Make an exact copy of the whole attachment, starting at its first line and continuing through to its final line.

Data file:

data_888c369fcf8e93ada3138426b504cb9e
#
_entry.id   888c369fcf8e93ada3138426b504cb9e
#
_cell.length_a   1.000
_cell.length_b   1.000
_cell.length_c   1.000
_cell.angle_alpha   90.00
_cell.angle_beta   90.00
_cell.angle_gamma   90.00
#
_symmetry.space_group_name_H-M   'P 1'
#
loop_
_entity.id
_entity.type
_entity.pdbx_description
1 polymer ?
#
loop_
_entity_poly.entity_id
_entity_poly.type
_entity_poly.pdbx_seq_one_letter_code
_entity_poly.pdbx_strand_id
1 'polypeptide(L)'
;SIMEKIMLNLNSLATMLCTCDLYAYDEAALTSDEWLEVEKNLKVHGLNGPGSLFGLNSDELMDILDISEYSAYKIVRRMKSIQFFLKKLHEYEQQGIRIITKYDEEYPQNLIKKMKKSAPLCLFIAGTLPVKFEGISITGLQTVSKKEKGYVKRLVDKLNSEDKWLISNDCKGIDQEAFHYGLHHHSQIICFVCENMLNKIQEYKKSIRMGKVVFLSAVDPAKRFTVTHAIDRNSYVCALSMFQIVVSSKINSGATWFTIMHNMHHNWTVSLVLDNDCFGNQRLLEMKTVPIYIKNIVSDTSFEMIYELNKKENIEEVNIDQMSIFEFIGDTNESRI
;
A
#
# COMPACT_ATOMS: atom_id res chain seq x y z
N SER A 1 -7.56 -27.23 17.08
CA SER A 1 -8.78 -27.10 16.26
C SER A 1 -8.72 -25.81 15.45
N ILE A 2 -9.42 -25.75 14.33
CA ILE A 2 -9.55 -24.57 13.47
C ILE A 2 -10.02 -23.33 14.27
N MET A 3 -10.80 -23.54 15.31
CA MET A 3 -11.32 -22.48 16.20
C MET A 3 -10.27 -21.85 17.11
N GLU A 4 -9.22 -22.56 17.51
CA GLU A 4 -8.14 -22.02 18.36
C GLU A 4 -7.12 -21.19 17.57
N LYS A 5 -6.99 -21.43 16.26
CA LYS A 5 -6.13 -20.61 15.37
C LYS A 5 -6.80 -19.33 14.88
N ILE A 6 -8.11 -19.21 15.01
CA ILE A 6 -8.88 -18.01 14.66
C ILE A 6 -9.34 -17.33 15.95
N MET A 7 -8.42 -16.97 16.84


data_888c369fcf8e93ada3138426b504cb9e
#
_entry.id   888c369fcf8e93ada3138426b504cb9e
#
_cell.length_a   1.000
_cell.length_b   1.000
_cell.length_c   1.000
_cell.angle_alpha   90.00
_cell.angle_beta   90.00
_cell.angle_gamma   90.00
#
_symmetry.space_group_name_H-M   'P 1'
#
loop_
_entity.id
_entity.type
_entity.pdbx_description
1 polymer ?
#
loop_
_entity_poly.entity_id
_entity_poly.type
_entity_poly.pdbx_seq_one_letter_code
_entity_poly.pdbx_strand_id
1 'polypeptide(L)'
;SIMEKIMLNLNSLATMLCTCDLYAYDEAALTSDEWLEVEKNLKVHGLNGPGSLFGLNSDELMDILDISEYSAYKIVRRMKSIQFFLKKLHEYEQQGIRIITKYDEEYPQNLIKKMKKSAPLCLFIAGTLPVKFEGISITGLQTVSKKEKGYVKRLVDKLNSEDKWLISNDCKGIDQEAFHYGLHHHSQIICFVCENMLNKIQEYKKSIRMGKVVFLSAVDPAKRFTVTHAIDRNSYVCALSMFQIVVSSKINSGATWFTIMHNMHHNWTVSLVLDNDCFGNQRLLEMKTVPIYIKNIVSDTSFEMIYELNKKENIEEVNIDQMSIFEFIGDTNESRI
;
A
#
# COMPACT_ATOMS: atom_id res chain seq x y z
N SER A 1 -7.56 -27.23 17.08
CA SER A 1 -8.78 -27.10 16.26
C SER A 1 -8.72 -25.81 15.45
N ILE A 2 -9.42 -25.75 14.33
CA ILE A 2 -9.55 -24.57 13.47
C ILE A 2 -10.02 -23.33 14.27
N MET A 3 -10.80 -23.54 15.31
CA MET A 3 -11.32 -22.48 16.20
C MET A 3 -10.27 -21.85 17.11
N GLU A 4 -9.22 -22.56 17.51
CA GLU A 4 -8.14 -22.02 18.36
C GLU A 4 -7.12 -21.19 17.57
N LYS A 5 -6.99 -21.43 16.26
CA LYS A 5 -6.13 -20.61 15.37
C LYS A 5 -6.80 -19.33 14.88
N ILE A 6 -8.11 -19.21 15.01
CA ILE A 6 -8.88 -18.01 14.66
C ILE A 6 -9.34 -17.33 15.95
N MET A 7 -8.42 -16.97 16.84